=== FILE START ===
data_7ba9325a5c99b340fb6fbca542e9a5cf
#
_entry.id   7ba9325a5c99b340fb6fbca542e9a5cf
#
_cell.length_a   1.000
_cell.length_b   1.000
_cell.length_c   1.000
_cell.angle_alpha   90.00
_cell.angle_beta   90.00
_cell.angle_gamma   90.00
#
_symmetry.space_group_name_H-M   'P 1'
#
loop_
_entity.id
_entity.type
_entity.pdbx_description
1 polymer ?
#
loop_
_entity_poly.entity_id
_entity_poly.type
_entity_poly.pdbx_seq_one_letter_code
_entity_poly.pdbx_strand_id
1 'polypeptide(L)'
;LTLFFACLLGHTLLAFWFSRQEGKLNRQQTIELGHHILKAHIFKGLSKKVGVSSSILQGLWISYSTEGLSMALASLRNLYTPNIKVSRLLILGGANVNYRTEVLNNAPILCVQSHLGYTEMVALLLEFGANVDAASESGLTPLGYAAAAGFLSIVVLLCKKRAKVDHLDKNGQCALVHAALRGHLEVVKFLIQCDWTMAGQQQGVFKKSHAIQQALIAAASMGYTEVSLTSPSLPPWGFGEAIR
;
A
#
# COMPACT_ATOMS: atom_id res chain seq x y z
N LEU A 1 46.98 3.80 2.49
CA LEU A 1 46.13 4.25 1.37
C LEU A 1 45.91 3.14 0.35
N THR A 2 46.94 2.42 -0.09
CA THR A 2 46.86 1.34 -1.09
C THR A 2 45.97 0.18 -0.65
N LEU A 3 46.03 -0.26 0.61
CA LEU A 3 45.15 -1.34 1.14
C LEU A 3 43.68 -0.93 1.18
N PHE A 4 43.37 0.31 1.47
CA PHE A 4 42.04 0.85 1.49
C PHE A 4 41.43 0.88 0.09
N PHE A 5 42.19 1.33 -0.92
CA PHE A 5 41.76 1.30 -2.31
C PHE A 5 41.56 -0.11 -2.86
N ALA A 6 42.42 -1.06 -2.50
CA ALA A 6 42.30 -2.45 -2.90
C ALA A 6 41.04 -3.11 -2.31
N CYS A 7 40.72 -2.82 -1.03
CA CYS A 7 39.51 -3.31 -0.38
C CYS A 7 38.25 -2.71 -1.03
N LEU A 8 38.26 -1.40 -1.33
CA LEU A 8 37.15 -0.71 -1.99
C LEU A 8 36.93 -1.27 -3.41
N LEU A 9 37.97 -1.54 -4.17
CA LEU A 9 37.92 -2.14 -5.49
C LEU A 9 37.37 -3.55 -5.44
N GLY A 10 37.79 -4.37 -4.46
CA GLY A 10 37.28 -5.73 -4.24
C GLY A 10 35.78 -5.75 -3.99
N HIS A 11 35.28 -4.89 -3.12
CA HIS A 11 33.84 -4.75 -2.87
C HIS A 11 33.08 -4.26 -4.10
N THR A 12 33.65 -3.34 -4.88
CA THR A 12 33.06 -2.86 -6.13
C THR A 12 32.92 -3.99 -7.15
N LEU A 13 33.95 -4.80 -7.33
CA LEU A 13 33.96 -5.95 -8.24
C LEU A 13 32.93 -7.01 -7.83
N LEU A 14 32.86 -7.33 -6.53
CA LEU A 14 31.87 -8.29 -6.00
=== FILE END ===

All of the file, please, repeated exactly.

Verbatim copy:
data_7ba9325a5c99b340fb6fbca542e9a5cf
#
_entry.id   7ba9325a5c99b340fb6fbca542e9a5cf
#
_cell.length_a   1.000
_cell.length_b   1.000
_cell.length_c   1.000
_cell.angle_alpha   90.00
_cell.angle_beta   90.00
_cell.angle_gamma   90.00
#
_symmetry.space_group_name_H-M   'P 1'
#
loop_
_entity.id
_entity.type
_entity.pdbx_description
1 polymer ?
#
loop_
_entity_poly.entity_id
_entity_poly.type
_entity_poly.pdbx_seq_one_letter_code
_entity_poly.pdbx_strand_id
1 'polypeptide(L)'
;LTLFFACLLGHTLLAFWFSRQEGKLNRQQTIELGHHILKAHIFKGLSKKVGVSSSILQGLWISYSTEGLSMALASLRNLYTPNIKVSRLLILGGANVNYRTEVLNNAPILCVQSHLGYTEMVALLLEFGANVDAASESGLTPLGYAAAAGFLSIVVLLCKKRAKVDHLDKNGQCALVHAALRGHLEVVKFLIQCDWTMAGQQQGVFKKSHAIQQALIAAASMGYTEVSLTSPSLPPWGFGEAIR
;
A
#
# COMPACT_ATOMS: atom_id res chain seq x y z
N LEU A 1 46.98 3.80 2.49
CA LEU A 1 46.13 4.25 1.37
C LEU A 1 45.91 3.14 0.35
N THR A 2 46.94 2.42 -0.09
CA THR A 2 46.86 1.34 -1.09
C THR A 2 45.97 0.18 -0.65
N LEU A 3 46.03 -0.26 0.61
CA LEU A 3 45.15 -1.34 1.14
C LEU A 3 43.68 -0.93 1.18
N PHE A 4 43.37 0.31 1.47
CA PHE A 4 42.04 0.85 1.49
C PHE A 4 41.43 0.88 0.09
N PHE A 5 42.19 1.33 -0.92
CA PHE A 5 41.76 1.30 -2.31
C PHE A 5 41.56 -0.11 -2.86
N ALA A 6 42.42 -1.06 -2.50
CA ALA A 6 42.30 -2.45 -2.90
C ALA A 6 41.04 -3.11 -2.31
N CYS A 7 40.72 -2.82 -1.03
CA CYS A 7 39.51 -3.31 -0.38
C CYS A 7 38.25 -2.71 -1.03
N LEU A 8 38.26 -1.40 -1.33
CA LEU A 8 37.15 -0.71 -1.99
C LEU A 8 36.93 -1.27 -3.41
N LEU A 9 37.97 -1.54 -4.17
CA LEU A 9 37.92 -2.14 -5.49
C LEU A 9 37.37 -3.55 -5.44
N GLY A 10 37.79 -4.37 -4.46
CA GLY A 10 37.28 -5.73 -4.24
C GLY A 10 35.78 -5.75 -3.99
N HIS A 11 35.28 -4.89 -3.12
CA HIS A 11 33.84 -4.75 -2.87
C HIS A 11 33.08 -4.26 -4.10
N THR A 12 33.65 -3.34 -4.88
CA THR A 12 33.06 -2.86 -6.13
C THR A 12 32.92 -3.99 -7.15
N LEU A 13 33.95 -4.80 -7.33
CA LEU A 13 33.96 -5.95 -8.24
C LEU A 13 32.93 -7.01 -7.83
N LEU A 14 32.86 -7.33 -6.53
CA LEU A 14 31.87 -8.29 -6.00